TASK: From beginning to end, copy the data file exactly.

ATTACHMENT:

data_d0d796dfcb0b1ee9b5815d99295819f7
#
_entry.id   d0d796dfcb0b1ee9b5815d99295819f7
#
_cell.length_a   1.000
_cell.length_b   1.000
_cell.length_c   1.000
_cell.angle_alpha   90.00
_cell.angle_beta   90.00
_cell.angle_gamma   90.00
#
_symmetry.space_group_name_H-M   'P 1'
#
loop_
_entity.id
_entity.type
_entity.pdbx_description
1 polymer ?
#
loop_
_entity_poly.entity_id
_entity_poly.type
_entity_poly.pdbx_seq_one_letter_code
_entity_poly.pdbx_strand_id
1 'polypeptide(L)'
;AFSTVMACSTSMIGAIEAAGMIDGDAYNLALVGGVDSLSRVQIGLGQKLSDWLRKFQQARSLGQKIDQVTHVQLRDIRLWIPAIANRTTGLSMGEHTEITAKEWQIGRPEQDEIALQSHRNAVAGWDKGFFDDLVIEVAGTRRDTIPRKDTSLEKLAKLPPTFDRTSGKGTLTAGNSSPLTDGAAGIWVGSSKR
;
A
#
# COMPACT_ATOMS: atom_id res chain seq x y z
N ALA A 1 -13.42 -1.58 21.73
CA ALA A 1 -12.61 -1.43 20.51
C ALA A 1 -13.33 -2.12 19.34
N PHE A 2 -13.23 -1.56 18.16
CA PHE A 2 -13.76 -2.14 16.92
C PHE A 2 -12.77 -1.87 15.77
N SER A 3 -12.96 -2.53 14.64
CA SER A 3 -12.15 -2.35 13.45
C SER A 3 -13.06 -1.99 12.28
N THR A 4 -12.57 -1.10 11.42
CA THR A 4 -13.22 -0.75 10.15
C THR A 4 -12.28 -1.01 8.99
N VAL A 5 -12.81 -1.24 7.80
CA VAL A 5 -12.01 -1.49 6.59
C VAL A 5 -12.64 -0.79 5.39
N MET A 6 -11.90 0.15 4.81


data_d0d796dfcb0b1ee9b5815d99295819f7
#
_entry.id   d0d796dfcb0b1ee9b5815d99295819f7
#
_cell.length_a   1.000
_cell.length_b   1.000
_cell.length_c   1.000
_cell.angle_alpha   90.00
_cell.angle_beta   90.00
_cell.angle_gamma   90.00
#
_symmetry.space_group_name_H-M   'P 1'
#
loop_
_entity.id
_entity.type
_entity.pdbx_description
1 polymer ?
#
loop_
_entity_poly.entity_id
_entity_poly.type
_entity_poly.pdbx_seq_one_letter_code
_entity_poly.pdbx_strand_id
1 'polypeptide(L)'
;AFSTVMACSTSMIGAIEAAGMIDGDAYNLALVGGVDSLSRVQIGLGQKLSDWLRKFQQARSLGQKIDQVTHVQLRDIRLWIPAIANRTTGLSMGEHTEITAKEWQIGRPEQDEIALQSHRNAVAGWDKGFFDDLVIEVAGTRRDTIPRKDTSLEKLAKLPPTFDRTSGKGTLTAGNSSPLTDGAAGIWVGSSKR
;
A
#
# COMPACT_ATOMS: atom_id res chain seq x y z
N ALA A 1 -13.42 -1.58 21.73
CA ALA A 1 -12.61 -1.43 20.51
C ALA A 1 -13.33 -2.12 19.34
N PHE A 2 -13.23 -1.56 18.16
CA PHE A 2 -13.76 -2.14 16.92
C PHE A 2 -12.77 -1.87 15.77
N SER A 3 -12.96 -2.53 14.64
CA SER A 3 -12.15 -2.35 13.45
C SER A 3 -13.06 -1.99 12.28
N THR A 4 -12.57 -1.10 11.42
CA THR A 4 -13.22 -0.75 10.15
C THR A 4 -12.28 -1.01 8.99
N VAL A 5 -12.81 -1.24 7.80
CA VAL A 5 -12.01 -1.49 6.59
C VAL A 5 -12.64 -0.79 5.39
N MET A 6 -11.90 0.15 4.81